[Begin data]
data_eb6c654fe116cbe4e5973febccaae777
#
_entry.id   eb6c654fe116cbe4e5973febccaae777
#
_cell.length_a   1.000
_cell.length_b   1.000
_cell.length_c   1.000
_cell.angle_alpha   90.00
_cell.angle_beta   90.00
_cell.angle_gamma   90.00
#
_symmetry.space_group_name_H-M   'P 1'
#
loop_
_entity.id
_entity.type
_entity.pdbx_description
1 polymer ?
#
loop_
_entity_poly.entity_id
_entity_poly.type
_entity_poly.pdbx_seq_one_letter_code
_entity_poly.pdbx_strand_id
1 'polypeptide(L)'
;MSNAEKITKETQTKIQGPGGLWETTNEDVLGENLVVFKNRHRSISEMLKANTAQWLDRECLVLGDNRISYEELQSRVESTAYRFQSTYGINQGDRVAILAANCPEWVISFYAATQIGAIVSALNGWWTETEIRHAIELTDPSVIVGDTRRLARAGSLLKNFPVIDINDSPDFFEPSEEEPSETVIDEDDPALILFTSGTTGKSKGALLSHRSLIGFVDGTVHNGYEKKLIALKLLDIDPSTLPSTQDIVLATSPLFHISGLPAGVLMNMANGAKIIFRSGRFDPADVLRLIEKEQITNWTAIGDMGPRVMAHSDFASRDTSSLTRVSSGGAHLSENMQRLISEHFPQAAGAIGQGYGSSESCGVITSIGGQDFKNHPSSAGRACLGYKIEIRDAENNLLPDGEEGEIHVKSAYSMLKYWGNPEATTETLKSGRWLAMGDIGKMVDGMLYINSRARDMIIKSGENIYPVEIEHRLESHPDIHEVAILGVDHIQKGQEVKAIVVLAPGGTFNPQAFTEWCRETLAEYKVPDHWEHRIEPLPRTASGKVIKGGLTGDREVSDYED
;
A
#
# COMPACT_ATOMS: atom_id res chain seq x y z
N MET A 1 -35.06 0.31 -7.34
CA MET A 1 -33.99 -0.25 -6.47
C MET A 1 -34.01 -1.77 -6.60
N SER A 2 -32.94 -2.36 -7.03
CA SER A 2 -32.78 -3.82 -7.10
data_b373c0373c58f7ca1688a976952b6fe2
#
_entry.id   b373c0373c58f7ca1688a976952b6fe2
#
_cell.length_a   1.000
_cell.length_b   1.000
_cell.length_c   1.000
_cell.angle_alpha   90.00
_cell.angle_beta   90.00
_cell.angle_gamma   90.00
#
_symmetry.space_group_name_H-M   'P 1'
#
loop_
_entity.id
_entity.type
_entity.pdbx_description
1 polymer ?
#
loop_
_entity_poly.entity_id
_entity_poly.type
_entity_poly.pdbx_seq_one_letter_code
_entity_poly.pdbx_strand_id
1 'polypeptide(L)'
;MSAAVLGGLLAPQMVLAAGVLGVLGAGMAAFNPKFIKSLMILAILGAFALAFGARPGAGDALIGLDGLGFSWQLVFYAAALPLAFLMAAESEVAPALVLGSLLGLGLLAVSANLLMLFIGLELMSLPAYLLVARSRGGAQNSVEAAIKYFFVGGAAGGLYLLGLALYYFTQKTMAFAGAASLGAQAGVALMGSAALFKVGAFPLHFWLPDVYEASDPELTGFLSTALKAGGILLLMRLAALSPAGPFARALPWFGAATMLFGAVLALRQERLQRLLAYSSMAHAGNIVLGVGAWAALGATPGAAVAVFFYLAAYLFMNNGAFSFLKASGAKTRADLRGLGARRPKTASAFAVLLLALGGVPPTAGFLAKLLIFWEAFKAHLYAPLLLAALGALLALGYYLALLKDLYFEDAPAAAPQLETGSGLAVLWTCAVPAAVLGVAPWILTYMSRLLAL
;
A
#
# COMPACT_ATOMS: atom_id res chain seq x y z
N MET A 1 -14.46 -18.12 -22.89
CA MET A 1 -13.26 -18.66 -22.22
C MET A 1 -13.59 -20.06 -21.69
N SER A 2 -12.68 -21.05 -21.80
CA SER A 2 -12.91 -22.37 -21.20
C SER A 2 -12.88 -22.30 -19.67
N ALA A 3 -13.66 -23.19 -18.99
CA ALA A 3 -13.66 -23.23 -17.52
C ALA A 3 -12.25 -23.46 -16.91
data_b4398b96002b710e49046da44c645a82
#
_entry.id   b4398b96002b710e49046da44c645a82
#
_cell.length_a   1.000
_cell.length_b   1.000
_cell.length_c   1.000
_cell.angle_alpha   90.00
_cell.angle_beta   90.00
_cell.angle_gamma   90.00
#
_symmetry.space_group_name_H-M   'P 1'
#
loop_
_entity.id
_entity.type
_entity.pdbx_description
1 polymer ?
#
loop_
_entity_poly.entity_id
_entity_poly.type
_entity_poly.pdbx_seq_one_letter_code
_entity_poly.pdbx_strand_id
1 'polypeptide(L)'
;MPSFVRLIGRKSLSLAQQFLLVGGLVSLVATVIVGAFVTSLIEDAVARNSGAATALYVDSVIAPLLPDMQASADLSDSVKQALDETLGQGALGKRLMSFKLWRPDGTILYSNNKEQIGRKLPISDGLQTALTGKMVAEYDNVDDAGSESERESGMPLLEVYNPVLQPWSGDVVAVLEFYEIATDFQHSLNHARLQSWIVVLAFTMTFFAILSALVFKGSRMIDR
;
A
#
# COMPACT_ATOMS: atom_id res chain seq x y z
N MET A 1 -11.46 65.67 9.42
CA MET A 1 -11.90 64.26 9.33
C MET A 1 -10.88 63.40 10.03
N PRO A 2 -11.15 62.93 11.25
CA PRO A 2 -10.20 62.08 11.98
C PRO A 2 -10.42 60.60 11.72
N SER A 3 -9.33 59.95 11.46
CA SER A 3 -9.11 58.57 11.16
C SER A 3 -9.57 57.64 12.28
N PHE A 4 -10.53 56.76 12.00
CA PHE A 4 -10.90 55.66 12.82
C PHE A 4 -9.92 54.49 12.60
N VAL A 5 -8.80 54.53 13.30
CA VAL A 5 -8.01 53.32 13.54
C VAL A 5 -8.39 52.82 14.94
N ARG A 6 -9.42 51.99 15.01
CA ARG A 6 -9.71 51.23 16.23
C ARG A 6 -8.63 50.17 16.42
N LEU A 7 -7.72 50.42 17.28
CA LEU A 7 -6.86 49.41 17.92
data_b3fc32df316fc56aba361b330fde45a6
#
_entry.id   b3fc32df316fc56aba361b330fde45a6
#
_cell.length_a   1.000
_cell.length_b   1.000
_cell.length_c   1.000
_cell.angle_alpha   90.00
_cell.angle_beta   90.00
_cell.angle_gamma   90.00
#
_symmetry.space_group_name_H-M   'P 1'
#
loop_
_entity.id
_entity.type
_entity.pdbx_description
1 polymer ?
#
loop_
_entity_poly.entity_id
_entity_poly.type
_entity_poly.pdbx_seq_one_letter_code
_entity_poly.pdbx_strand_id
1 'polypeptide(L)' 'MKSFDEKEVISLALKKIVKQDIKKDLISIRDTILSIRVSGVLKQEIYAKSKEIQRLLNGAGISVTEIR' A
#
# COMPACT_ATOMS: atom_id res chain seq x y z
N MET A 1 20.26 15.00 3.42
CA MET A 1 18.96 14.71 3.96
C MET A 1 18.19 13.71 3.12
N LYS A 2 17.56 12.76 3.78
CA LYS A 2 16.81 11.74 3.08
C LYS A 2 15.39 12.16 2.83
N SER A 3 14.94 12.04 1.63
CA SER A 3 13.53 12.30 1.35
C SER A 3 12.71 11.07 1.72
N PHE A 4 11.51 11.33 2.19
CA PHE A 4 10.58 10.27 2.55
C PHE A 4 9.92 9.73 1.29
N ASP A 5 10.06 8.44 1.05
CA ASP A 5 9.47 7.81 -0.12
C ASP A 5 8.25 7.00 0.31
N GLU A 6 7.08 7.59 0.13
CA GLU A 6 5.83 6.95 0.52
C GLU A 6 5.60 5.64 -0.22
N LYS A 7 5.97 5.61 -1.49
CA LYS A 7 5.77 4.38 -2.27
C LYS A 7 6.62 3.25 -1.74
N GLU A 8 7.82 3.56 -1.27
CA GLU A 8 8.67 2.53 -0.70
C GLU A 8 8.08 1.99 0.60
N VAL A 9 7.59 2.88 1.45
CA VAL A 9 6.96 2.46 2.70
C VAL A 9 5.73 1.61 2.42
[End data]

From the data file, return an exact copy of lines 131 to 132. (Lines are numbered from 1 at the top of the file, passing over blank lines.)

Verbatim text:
_cell.length_c   1.000
_cell.angle_alpha   90.00